Mr. Reed Goes To Harrisburg

Mr. Reed Goes To Harrisburg

PACB sits down with Pennsylvania House of Representatives Majority Leader Dave Reed for an exclusive interview to discuss the economy, the state education system, community banks, and more.

Dave Reed - Jimmy Stewart Museum

Nestled in the heart of Indiana County sits the county seat; Indiana PA. This sprawling swath of commonwealth that could rightly be considered Pennsylvania’s “flyover country” is far from being a dull or ordinary town as some cavalier observers may surmise. It has the distinction of being the “Christmas Tree Capital of the World”, a fact that will delight any small child who anxiously waits for December and the harkening of yuletide joy. Equally as impressive as any 9 foot tall blue spruce is the pride that swells up in residents who share a special kinship of living in the birthplace with one of Hollywood’s legendary silver screen actors; Jimmy Stewart.

From films the likes of “It’s a Wonderful Life” to “The Philadelphia Story”, the filmography of Mr. Stewart is too numerous to enumerate in their entirety for fear of leaving out one or two all-time classics.

Perhaps it was clever foreshadowing on the part of Frank Capra casting Jimmy Stewart as the lead in “Mr. Smith Goes to Washington”, a tale of a quintessential Americana folk hero sent to Washington to usher in an era of good government. But Mr. Stewart would not have the honor of being the most recent Indiana County native to find himself positioned to effectuate good government. Instead that honor goes to recently elected House Republican Majority Leader and Indiana County native Dave Reed.

A true champion of working across the aisle and offering creative solutions to make Pennsylvania economically vibrant, PACB President/CEO Nick DiFrancesco talked with Majority Leader Reed as they toured Indiana’s own “Jimmy Stewart Museum” and met with the senior leadership team of the modern day “Bailey Building and Loan” in Indiana First Bank.

Nick DiFrancesco (ND): You’ve had a very successful career thus far in representing this area. You’ve risen to leadership very quickly. You had a really good background coming up through the chamber and understanding the problems of small businesses and local communities. Tell us some of your perspectives as Majority Leader, a position where you can impact and influence policy.

Majority Leader Dave Reed (DR): It’s important to emphasize that this is certainly an opportunity. It’s an opportunity with the new administration. You know, folks have talked about the Republican-Democrat divided government and viewing it as a bad thing, but I think it could actually be a good thing because it forces both sides to negotiate and have a conversation unlike what has been happening in Washington DC the past couple of years.

Hopefully that conversation and dialogue can get us to somewhere most Pennsylvanians are, and that’s right in the middle. You have 10% of the public at one extreme and another 10% at the other and so our goal is to get to a place where 80% of the public believes we’re making sound policy decisions.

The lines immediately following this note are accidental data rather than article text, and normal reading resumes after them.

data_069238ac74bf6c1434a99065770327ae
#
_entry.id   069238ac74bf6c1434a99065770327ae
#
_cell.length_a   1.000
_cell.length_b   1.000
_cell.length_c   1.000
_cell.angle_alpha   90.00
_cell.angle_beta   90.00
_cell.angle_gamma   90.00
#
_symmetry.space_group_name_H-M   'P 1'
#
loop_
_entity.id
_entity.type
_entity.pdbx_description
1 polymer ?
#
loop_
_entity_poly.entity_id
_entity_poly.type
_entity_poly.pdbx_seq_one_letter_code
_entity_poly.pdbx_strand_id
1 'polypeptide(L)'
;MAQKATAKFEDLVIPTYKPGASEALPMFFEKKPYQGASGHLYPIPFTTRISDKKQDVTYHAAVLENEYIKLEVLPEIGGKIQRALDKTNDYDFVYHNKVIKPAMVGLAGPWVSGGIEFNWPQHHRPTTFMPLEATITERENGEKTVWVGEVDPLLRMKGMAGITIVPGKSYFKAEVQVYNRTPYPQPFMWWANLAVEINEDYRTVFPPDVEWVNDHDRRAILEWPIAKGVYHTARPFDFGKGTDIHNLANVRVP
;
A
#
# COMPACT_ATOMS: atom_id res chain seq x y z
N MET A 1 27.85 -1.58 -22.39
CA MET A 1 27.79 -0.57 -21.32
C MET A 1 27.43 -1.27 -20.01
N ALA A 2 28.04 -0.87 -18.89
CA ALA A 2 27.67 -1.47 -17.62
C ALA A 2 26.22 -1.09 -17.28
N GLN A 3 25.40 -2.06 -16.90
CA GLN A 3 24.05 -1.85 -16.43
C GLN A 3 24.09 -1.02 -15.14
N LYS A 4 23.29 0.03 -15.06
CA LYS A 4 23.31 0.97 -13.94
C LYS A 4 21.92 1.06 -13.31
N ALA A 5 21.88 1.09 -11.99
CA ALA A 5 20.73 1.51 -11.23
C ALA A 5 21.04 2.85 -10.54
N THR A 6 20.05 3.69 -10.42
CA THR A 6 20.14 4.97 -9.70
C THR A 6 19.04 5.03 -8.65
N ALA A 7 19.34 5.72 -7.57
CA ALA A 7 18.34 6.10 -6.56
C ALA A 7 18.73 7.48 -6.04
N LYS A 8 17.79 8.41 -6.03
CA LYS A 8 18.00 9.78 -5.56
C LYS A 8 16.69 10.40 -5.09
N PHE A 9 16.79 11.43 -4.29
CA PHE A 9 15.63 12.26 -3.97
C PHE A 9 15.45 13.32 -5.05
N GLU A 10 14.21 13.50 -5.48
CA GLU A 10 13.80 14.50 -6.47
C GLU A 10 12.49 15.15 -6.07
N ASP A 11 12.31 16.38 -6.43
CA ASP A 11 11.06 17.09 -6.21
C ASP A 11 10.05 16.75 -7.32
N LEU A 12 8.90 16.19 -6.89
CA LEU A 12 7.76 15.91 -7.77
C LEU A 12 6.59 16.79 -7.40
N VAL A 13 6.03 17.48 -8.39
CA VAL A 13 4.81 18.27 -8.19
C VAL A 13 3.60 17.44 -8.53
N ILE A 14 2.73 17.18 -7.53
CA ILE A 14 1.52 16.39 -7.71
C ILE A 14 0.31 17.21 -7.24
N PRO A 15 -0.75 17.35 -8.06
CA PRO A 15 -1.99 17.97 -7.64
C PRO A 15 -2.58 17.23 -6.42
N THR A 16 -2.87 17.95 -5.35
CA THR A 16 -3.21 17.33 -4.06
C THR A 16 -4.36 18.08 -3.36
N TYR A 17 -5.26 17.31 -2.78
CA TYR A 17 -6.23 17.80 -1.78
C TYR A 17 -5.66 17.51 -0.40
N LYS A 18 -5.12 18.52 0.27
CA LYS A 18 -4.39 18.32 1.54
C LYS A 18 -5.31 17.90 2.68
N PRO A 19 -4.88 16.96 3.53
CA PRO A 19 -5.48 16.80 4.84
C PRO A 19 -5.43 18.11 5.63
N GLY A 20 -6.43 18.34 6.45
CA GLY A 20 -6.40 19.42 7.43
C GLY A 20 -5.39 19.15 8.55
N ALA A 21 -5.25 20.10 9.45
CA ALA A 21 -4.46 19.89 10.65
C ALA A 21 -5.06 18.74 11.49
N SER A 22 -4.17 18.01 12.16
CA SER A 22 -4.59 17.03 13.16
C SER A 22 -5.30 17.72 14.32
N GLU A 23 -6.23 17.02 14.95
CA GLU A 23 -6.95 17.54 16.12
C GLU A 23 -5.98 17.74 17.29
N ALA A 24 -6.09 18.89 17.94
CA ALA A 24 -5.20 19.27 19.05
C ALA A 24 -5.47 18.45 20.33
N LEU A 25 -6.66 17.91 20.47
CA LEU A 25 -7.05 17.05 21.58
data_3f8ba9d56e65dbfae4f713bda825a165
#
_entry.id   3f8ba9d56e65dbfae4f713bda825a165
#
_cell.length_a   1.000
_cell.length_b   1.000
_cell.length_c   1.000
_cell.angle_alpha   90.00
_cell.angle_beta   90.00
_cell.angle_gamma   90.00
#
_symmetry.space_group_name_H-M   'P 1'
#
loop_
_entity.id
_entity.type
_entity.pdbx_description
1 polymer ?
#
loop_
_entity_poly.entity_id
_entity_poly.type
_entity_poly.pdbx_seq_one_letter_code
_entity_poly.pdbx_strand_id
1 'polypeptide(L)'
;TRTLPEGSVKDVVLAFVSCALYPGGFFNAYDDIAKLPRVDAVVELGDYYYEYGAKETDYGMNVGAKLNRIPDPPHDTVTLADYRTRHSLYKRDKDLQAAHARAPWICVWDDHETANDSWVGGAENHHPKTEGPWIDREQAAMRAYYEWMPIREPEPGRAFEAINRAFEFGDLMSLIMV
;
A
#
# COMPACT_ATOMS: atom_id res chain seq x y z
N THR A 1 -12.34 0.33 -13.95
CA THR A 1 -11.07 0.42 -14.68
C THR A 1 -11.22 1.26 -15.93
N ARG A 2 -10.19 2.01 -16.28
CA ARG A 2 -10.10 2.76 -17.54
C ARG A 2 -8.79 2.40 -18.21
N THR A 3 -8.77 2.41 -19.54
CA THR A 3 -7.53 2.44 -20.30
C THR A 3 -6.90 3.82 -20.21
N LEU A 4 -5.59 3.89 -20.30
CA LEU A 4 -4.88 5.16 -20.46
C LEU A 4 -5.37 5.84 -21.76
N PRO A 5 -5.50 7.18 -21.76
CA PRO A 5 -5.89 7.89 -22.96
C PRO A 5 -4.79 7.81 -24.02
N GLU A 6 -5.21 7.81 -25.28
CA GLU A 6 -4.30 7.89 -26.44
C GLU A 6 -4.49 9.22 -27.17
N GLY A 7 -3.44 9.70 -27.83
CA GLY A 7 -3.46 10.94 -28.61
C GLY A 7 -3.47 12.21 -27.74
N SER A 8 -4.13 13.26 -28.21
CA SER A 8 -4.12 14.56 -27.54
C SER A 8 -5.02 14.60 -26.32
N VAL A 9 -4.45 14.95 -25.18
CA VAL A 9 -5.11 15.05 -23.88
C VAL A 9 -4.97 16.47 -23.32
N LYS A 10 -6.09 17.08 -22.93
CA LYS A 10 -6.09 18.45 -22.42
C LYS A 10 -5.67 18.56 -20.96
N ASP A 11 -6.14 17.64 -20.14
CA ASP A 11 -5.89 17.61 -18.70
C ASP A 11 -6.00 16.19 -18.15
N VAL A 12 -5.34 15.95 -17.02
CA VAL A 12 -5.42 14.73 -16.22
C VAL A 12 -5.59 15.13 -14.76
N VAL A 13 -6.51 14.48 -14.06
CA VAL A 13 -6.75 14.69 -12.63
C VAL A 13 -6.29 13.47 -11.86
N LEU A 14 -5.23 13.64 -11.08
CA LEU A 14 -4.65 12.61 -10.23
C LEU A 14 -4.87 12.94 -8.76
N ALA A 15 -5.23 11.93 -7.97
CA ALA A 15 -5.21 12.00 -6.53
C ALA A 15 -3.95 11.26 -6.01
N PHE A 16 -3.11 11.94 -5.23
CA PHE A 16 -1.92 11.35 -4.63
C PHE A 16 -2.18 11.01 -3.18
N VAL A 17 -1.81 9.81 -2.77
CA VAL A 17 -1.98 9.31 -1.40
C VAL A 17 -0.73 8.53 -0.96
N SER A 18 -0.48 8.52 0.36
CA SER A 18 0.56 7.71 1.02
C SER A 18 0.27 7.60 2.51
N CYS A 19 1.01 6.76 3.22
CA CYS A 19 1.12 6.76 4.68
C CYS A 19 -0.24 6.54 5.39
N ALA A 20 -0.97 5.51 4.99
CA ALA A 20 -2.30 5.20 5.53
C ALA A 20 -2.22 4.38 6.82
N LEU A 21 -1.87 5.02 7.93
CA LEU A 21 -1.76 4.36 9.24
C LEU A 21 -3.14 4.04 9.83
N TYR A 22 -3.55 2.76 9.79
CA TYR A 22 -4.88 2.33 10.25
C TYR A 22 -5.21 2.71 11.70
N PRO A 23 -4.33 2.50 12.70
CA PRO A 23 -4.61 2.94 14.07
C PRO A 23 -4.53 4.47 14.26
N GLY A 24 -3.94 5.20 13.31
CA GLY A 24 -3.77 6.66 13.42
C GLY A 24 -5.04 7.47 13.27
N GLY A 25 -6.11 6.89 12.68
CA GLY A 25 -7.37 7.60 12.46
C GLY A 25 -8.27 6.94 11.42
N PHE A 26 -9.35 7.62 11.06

I consider it a great responsibility to be able to represent Indiana County, now for about a dozen years. My wife, Heather, and I have been very blessed to be part of a community that treats each other incredibly well. With three young kids sometimes it can be a struggle and balancing act with both parents working full time, but I still enjoy the part of the job back here more than I enjoy the part of the job in Harrisburg. The part of the job in Harrisburg is what everyone typically thinks of when you’re talking about an elected official, but it’s the work back home I find to be more meaningful. That’s where you’re really tackling the issues like helping folks with problems or getting involved with economic development projects. You really get an opportunity to form a community that can be long lasting.

ND: What are the top two or three goals that you’re hoping to accomplish as a state representative? You have your leadership position but there’s also things you take with you to Harrisburg that you want to accomplish that are not always the broad policy initiatives.

DR: I think it is about the broad policy initiatives. It’s about creating economic opportunities for folks and about creating jobs. It’s about helping people move from poverty to self-sustainability. I actually view government’s role in the 21st century, in a state like Pennsylvania, as we’re really just there to help folks make that transition. We want to make the most of every opportunity. Sometimes folks look at government as, “You need to create a new program. You need to give more money. You need to make sure everybody has a program that will fit every single need they have”.

I actually view government a little bit different. I think what we should be doing every day is finding solutions to make people financially independent from their government so they’re not relying upon their government to solve every problem for them. Rather the government is helping them gain the tools necessary to solve problems on their own and move up the ladder of success and towards self-sustainability.

That’s my broader vision for what we should be focused on every day and certainly there are items related and economic, jobs, and tax policy is focused on that. They’re all for the most part circling around the same issue of how do you help people be financially independent from the government and get them to a point of self-sustaining and create a better life for themselves.

ND: Obviously the economic aspects of the state are a grave concern to everyone and the Governor just released his budget proposal. I would assume one of your goals is to build a better business climate. Some thoughts on where we might go to help Pennsylvania create jobs and get our economy rolling again?